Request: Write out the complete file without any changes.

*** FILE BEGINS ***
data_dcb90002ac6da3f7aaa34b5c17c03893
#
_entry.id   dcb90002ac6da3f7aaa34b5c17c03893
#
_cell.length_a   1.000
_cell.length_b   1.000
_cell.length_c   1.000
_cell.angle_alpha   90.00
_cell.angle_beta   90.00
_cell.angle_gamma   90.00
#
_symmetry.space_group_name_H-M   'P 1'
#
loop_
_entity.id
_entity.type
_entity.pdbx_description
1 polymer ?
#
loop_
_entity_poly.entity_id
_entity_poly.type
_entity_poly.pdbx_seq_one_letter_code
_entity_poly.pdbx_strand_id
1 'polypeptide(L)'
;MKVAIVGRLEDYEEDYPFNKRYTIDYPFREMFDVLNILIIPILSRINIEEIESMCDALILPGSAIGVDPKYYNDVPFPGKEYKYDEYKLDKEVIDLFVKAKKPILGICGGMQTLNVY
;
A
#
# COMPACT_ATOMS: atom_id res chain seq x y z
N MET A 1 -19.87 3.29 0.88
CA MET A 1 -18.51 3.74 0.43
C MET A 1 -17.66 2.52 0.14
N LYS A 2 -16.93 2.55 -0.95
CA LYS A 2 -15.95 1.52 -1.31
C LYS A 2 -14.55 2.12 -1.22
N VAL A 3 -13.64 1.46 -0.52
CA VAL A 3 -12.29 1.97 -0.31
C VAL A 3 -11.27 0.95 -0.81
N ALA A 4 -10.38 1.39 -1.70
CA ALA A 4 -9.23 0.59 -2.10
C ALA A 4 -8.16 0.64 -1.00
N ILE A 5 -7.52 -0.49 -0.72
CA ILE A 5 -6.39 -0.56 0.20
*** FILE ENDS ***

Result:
data_dcb90002ac6da3f7aaa34b5c17c03893
#
_entry.id   dcb90002ac6da3f7aaa34b5c17c03893
#
_cell.length_a   1.000
_cell.length_b   1.000
_cell.length_c   1.000
_cell.angle_alpha   90.00
_cell.angle_beta   90.00
_cell.angle_gamma   90.00
#
_symmetry.space_group_name_H-M   'P 1'
#
loop_
_entity.id
_entity.type
_entity.pdbx_description
1 polymer ?
#
loop_
_entity_poly.entity_id
_entity_poly.type
_entity_poly.pdbx_seq_one_letter_code
_entity_poly.pdbx_strand_id
1 'polypeptide(L)'
;MKVAIVGRLEDYEEDYPFNKRYTIDYPFREMFDVLNILIIPILSRINIEEIESMCDALILPGSAIGVDPKYYNDVPFPGKEYKYDEYKLDKEVIDLFVKAKKPILGICGGMQTLNVY
;
A
#
# COMPACT_ATOMS: atom_id res chain seq x y z
N MET A 1 -19.87 3.29 0.88
CA MET A 1 -18.51 3.74 0.43
C MET A 1 -17.66 2.52 0.14
N LYS A 2 -16.93 2.55 -0.95
CA LYS A 2 -15.95 1.52 -1.31
C LYS A 2 -14.55 2.12 -1.22
N VAL A 3 -13.64 1.46 -0.52
CA VAL A 3 -12.29 1.97 -0.31
C VAL A 3 -11.27 0.95 -0.81
N ALA A 4 -10.38 1.39 -1.70
CA ALA A 4 -9.23 0.59 -2.10
C ALA A 4 -8.16 0.64 -1.00
N ILE A 5 -7.52 -0.49 -0.72
CA ILE A 5 -6.39 -0.56 0.20